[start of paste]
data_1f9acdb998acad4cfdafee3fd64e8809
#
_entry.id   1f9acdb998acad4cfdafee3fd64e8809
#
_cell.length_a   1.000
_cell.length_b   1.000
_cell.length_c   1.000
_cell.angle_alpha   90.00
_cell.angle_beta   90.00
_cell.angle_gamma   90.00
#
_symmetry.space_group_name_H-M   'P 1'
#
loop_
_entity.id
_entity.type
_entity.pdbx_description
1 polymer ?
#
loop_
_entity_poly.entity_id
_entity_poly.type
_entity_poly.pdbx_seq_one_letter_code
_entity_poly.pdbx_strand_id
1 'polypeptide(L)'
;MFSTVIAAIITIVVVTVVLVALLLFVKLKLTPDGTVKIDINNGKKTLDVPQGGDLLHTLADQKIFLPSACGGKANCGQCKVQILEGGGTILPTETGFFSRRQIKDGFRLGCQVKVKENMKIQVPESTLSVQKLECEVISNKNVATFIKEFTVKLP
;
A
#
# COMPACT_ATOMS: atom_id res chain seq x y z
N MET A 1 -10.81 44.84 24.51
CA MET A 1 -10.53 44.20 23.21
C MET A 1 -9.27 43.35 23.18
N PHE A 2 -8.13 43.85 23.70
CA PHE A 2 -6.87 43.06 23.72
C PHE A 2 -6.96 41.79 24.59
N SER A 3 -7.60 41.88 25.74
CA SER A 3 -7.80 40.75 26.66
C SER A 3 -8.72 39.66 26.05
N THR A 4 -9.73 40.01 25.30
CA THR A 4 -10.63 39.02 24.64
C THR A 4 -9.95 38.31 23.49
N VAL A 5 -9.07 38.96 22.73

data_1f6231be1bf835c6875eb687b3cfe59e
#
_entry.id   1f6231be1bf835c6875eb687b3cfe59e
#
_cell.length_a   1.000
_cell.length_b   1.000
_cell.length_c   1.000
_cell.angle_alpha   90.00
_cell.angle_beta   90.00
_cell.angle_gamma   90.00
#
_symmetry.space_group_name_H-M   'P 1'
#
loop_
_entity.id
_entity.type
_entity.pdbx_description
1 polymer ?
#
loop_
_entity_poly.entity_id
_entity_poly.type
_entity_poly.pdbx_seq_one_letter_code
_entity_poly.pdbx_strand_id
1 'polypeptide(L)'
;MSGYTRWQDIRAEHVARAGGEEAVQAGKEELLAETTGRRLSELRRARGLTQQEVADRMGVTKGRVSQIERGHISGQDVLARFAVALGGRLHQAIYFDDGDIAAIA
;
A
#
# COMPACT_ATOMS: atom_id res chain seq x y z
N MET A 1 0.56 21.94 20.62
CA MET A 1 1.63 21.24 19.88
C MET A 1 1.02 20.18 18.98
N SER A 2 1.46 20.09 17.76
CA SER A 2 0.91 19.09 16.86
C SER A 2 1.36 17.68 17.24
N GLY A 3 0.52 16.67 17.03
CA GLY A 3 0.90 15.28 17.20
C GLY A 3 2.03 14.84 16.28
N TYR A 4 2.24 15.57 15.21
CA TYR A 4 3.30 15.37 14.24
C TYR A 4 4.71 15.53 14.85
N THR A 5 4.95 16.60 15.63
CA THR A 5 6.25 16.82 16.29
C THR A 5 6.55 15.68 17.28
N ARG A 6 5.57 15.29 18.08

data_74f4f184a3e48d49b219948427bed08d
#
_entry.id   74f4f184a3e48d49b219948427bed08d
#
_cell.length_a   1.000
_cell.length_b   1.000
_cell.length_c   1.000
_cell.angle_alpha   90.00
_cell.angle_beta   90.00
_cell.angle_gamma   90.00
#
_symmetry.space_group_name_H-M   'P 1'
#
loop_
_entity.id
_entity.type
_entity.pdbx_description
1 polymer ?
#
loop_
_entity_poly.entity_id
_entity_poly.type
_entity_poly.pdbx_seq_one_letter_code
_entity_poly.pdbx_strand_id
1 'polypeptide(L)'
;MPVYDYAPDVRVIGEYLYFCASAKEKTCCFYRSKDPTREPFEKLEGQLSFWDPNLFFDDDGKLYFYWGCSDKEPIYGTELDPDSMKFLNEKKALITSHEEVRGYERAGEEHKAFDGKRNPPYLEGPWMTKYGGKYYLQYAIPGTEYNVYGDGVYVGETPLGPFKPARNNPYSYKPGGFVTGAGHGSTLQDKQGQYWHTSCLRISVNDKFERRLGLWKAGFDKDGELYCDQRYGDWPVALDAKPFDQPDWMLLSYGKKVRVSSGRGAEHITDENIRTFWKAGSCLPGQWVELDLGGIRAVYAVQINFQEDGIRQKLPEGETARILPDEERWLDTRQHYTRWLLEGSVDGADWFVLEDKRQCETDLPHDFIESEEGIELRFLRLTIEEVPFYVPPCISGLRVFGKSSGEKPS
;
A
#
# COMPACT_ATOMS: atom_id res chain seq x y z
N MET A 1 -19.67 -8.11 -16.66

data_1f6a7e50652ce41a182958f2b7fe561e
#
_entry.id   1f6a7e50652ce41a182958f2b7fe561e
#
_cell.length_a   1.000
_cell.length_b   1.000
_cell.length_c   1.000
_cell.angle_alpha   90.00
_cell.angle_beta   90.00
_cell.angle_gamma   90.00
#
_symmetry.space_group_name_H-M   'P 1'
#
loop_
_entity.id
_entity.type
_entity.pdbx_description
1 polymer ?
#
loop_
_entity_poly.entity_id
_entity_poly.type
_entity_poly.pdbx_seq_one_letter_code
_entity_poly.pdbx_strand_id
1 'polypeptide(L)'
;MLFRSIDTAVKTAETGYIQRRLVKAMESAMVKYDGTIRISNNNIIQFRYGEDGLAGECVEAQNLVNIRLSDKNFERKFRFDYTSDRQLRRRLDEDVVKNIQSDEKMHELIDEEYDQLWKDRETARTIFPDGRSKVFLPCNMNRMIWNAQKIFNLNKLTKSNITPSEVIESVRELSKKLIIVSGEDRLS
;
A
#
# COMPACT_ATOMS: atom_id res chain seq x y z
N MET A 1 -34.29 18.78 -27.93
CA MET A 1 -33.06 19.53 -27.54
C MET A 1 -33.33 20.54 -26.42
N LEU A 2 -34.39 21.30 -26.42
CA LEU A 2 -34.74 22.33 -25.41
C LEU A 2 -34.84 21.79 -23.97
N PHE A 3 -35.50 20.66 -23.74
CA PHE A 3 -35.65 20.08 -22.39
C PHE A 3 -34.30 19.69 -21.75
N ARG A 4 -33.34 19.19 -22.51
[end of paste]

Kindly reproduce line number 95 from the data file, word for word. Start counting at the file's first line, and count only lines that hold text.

_cell.length_b   1.000